33. 33. Transitioning Learning Customized Response Open Swarm Customized Response Customized Response Socio-centric Open Hierarchical Hub-Swarm Request-based Routine Response Routine Response Ego-centric Ego-centric Customized Response Centralized Centralized Open Request-based Emergent Modular Response Modular Response Socio-centric Socio-centric Customized Response Customized Response Request-based Request-based Open Socio-centric Swarm Hub-Swarm Customized Response Socio-centric Hub-Swarm Ambidextrous Customized Response Open Customized Response Swarm Socio-centric Bhushan, N & Iyer, K. 2008, ‘Organizational forms Hub-Swarm Customized Response and Social Network types – A framework for Open analysis’, International Conference on Social Request-based Network Analysis, TISS Mumbai Collaborative 14-06-2010 Crafitti Consulting Pvt. Ltd. 33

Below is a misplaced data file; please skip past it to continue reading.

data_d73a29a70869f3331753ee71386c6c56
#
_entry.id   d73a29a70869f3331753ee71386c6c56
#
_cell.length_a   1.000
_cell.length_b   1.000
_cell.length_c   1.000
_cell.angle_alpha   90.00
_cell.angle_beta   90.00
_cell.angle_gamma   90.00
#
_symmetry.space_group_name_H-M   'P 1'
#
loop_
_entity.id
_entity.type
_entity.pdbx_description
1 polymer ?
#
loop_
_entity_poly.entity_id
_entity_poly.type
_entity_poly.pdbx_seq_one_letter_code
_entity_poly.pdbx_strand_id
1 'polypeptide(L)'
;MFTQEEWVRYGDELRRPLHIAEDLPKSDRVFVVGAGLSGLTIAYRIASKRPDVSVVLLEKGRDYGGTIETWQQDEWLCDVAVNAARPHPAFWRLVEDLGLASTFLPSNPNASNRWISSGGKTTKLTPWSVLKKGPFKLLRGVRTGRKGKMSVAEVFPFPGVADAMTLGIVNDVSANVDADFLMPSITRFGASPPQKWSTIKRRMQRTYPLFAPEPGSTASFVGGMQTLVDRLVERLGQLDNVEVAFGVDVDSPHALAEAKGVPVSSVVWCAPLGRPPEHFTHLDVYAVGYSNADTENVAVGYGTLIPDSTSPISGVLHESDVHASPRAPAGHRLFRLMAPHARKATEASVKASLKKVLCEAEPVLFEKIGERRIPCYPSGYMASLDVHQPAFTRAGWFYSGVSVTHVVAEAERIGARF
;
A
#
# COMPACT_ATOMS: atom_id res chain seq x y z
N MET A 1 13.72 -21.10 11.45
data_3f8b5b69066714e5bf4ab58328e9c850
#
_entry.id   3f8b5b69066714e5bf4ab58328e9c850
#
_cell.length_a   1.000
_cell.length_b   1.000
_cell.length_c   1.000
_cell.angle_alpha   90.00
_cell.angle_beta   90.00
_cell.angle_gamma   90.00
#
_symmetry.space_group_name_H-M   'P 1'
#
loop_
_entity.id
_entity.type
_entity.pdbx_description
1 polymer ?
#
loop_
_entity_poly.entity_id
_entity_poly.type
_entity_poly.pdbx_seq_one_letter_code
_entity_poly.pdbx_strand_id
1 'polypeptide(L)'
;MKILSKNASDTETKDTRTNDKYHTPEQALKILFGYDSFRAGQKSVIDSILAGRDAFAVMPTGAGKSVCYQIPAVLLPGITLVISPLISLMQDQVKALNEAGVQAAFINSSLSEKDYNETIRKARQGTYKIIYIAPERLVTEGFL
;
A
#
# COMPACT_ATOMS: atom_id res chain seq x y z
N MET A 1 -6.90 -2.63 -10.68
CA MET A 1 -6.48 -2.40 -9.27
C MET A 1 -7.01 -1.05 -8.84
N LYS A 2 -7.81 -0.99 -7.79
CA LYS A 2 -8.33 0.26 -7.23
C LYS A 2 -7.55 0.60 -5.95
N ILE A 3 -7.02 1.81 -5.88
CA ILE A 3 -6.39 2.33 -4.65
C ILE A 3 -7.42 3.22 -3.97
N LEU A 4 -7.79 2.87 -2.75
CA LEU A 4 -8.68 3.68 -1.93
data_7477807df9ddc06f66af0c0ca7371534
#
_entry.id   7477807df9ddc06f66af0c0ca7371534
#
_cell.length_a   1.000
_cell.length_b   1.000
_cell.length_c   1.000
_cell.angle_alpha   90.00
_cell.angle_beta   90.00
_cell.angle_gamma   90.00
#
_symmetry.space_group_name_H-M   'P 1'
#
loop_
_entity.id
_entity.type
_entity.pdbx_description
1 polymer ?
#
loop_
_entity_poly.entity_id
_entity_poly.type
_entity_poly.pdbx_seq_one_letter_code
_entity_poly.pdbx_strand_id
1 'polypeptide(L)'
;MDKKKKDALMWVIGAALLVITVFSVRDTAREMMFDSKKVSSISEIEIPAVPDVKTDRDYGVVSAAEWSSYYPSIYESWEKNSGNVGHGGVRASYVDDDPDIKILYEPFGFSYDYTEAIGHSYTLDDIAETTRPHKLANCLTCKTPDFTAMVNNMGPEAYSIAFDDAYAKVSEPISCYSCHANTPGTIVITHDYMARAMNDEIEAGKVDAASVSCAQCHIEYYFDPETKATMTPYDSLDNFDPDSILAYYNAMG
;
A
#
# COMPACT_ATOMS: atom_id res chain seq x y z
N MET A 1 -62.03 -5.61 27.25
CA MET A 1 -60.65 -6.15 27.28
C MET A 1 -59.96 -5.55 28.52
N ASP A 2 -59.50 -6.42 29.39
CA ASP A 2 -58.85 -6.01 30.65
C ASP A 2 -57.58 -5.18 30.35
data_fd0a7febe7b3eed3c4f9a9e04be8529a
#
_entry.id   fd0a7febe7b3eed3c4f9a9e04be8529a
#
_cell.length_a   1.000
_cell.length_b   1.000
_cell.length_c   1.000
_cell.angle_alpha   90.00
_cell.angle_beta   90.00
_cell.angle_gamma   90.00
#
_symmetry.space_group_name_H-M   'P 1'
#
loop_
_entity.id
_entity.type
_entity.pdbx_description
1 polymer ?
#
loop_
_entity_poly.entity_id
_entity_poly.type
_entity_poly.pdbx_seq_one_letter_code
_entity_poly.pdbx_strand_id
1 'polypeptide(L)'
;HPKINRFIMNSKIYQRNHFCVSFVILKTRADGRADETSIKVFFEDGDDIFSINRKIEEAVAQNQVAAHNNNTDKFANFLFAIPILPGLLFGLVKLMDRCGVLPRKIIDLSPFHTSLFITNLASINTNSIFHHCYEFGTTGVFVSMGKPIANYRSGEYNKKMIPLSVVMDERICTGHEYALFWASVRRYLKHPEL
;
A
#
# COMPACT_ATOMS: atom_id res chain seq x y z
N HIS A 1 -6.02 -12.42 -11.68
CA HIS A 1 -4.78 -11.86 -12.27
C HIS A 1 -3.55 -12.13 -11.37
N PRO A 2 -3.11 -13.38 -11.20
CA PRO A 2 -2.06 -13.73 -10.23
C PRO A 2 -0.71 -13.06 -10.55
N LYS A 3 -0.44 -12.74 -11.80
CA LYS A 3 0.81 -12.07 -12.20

34. 34. Crafitti helps craft innovation in multiple contexts. Karthikeyan Iyer Co-crafter, Founder Director Crafitti Consulting Pvt. Ltd. © Crafitti Consulting Private 6/14/2010 34 Ltd.